We can save standards in public life. This is how

After a scandal-ridden few years, we still have time to restore trust in how the UK is governed. Implementing these changes would be a start

February 21, 2024
Image: Amer Ghazzal / Alamy
Partygate demonstrators outside Downing Street. The Commons Privileges Committee found that Boris Johnson had deliberately misled parliament over the scandal. Image: Amer Ghazzal / Alamy

Most people, I imagine, would agree that some basic principles should apply to the way we are governed in the UK. For example:

  • Government ministers should be held to high ethical standards of conduct
  • People appointed to the House of Lords for life should be of conspicuous distinction and integrity
  • Significant new laws should be properly scrutinised by parliament
  • The conduct of elections should be free from improper interference by the incumbent government (or other interests)

I was part of a Governance Project which recently reported on these and related issues. Our Commission is a group of people with a mixture of first-hand experience of government, parliament, the civil service, the legal system and public administration. Although some of our members are (or have been) politicians, we are politically independent and party-neutral.

The Commission concluded that, while there might be general consensus on the broad principles, and while there are rules and structures to give effect to them, those rules are often unclear and the structures are weak. In some cases they have simply been ignored or bypassed. This has led to worse decision-making and policy-making, as well as poorer scrutiny and accountability. In turn this has undermined public confidence in our systems of government—creating an assumption that politicians cannot be trusted but are simply “out for themselves”, that decisions are made for personal advantage rather than in the national interest. Take, for example, the finding of the Commons Privileges Committee that Boris Johnson had deliberately misled parliament over Partygate, thereby “undermining the democratic process of the House”. Or the widespread dismay at Liz Truss rewarding allies with peerages and honours after only 49 days in office as prime minister.

The polling and survey data in the annex to our report suggest that such examples have contributed to a wider problem of public disillusionment with politics and democracy. For example, a 2023 report by the UCL Constitution Unit recorded that, in the summer of 2022, only 38 per cent of respondents described themselves as “very satisfied” or “fairly satisfied” with the way democracy works in the UK, versus 52 per cent who were dissatisfied. While 78 per cent of respondents believed that “healthy democracy requires that politicians always act within the rules,” 52 per cent agreed with the statement that “politicians tend to follow lower ethical standards than ordinary citizens.”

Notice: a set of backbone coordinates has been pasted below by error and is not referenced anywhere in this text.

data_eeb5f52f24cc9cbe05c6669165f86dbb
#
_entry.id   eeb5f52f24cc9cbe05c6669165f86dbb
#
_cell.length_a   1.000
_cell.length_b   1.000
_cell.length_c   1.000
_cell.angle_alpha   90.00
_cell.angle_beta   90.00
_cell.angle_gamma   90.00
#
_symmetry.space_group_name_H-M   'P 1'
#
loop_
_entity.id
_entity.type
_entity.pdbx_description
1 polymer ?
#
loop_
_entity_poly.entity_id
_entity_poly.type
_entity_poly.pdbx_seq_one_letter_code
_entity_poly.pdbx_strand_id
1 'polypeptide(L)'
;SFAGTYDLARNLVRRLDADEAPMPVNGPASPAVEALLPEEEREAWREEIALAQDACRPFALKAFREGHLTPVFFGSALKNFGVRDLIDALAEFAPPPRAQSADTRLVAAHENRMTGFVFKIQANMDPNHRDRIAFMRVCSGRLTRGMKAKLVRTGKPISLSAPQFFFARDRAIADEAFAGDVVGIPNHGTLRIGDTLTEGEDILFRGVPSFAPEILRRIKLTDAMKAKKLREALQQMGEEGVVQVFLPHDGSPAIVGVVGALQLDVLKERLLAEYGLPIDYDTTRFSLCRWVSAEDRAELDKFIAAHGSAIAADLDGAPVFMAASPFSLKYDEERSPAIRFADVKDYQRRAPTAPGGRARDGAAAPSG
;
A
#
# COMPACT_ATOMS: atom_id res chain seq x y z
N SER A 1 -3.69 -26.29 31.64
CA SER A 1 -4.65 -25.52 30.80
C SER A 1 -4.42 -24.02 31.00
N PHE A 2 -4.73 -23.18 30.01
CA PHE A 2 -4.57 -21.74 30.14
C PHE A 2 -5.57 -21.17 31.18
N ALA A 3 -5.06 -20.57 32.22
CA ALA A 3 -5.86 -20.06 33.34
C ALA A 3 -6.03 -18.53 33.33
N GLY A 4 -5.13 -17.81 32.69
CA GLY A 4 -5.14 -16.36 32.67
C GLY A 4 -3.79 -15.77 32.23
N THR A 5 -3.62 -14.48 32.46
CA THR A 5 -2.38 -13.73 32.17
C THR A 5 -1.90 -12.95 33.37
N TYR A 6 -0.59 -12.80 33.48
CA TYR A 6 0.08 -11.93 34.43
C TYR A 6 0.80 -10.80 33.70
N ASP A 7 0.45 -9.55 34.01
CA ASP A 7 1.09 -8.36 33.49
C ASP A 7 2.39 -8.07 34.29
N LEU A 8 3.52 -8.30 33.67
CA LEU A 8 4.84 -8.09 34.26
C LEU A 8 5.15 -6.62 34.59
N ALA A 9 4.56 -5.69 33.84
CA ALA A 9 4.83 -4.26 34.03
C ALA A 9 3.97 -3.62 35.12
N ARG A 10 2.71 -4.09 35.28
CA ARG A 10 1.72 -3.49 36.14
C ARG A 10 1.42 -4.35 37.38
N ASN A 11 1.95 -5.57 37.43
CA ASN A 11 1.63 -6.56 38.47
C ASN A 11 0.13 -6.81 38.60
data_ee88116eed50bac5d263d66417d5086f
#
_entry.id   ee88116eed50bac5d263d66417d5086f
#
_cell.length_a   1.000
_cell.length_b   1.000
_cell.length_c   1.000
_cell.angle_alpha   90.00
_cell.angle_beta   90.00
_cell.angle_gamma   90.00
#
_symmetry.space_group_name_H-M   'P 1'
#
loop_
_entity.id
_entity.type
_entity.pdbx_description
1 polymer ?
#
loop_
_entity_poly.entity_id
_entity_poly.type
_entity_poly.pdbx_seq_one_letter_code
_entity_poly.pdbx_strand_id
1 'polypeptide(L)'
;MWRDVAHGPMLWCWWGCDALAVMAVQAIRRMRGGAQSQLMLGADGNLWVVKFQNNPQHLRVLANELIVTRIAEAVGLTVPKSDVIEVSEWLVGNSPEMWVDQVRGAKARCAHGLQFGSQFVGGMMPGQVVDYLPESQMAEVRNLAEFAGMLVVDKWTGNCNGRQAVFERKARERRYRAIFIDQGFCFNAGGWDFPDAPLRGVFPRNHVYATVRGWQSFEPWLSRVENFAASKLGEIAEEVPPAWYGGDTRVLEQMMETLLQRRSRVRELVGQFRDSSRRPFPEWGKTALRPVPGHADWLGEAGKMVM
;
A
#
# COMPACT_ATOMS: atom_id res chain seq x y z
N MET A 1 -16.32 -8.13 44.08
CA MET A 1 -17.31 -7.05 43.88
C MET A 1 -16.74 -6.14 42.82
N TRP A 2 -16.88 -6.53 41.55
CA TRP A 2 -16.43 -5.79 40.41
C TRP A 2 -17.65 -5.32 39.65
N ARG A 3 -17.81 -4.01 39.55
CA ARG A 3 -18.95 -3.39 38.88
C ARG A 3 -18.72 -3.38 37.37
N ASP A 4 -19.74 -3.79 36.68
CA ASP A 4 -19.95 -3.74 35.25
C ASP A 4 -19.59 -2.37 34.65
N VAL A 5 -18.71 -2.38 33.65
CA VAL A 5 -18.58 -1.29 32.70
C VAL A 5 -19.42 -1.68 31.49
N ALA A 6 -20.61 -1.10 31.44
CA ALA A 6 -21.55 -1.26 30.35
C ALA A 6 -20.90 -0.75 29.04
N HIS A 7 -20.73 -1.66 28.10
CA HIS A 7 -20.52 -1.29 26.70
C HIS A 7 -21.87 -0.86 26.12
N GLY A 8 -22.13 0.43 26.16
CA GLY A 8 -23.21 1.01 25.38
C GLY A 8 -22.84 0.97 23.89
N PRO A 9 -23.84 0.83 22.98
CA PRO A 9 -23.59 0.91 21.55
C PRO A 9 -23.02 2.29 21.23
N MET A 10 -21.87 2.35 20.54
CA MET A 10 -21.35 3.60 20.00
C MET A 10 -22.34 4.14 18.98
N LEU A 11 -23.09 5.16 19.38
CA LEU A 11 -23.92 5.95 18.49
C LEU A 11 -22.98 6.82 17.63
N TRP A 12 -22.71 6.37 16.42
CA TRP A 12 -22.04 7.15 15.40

Here are some illustrations of the problems, and the Commission’s suggestions for addressing them.

Ministers behaving badly

All recent prime ministers have issued a Ministerial Code setting out standards of conduct for ministers. But the code has become rather a jumble of ethical principles and relatively mundane administrative rules. The “independent adviser” on the code is not really independent. The prime minister has a veto over what can be investigated and can ignore any findings. That was what Boris Johnson did when the then independent adviser, Alex Allan, found that Priti Patel as home secretary had breached the code by bullying officials, “even if unintentionally”. Allan resigned. So did his successor, Lord Geidt, over concerns that Johnson was himself contemplating “measures which risk a deliberate and purposeful breach” of the code.

We recommend clarifying and strengthening the core elements of the Ministerial Code dealing with the duties and standards expected of those holding ministerial office. Parliament should legislate to put the code on a statutory footing and provide for a fully independent, properly resourced commissioner to enforce it. The commissioner would have the power to initiate and conduct investigations, make findings about failures to meet the standards set by the code and recommend sanctions. The prime minister would make the final decision but would have to justify publicly any departure from the commissioner’s recommendation.

Separate guidance would be prepared and published on the operational and administrative aspects of ministers’ roles, such as their travel arrangements, the organisation of private offices and their responsibility for special advisers. 

Legislators for life

Whatever the pros and cons of the House of Lords more generally, appointments to the House are among the most important in our constitution. Those appointed become members of the legislature for life, as well as receiving the dignity of a peerage. The House of Lords Appointments Commission (Holac) gives advice on the appointment of new peers. But its advice is not binding. Boris Johnson ignored it when nominating Peter Cruddas (the former Conservative party co-treasurer) for a peerage.

Moreover there is a lack of transparency about the process of appointing peers. A new batch of political peerages was announced earlier this month. These may be excellent people, but most of us know nothing about them or why they are judged suitable for appointment to parliament for life.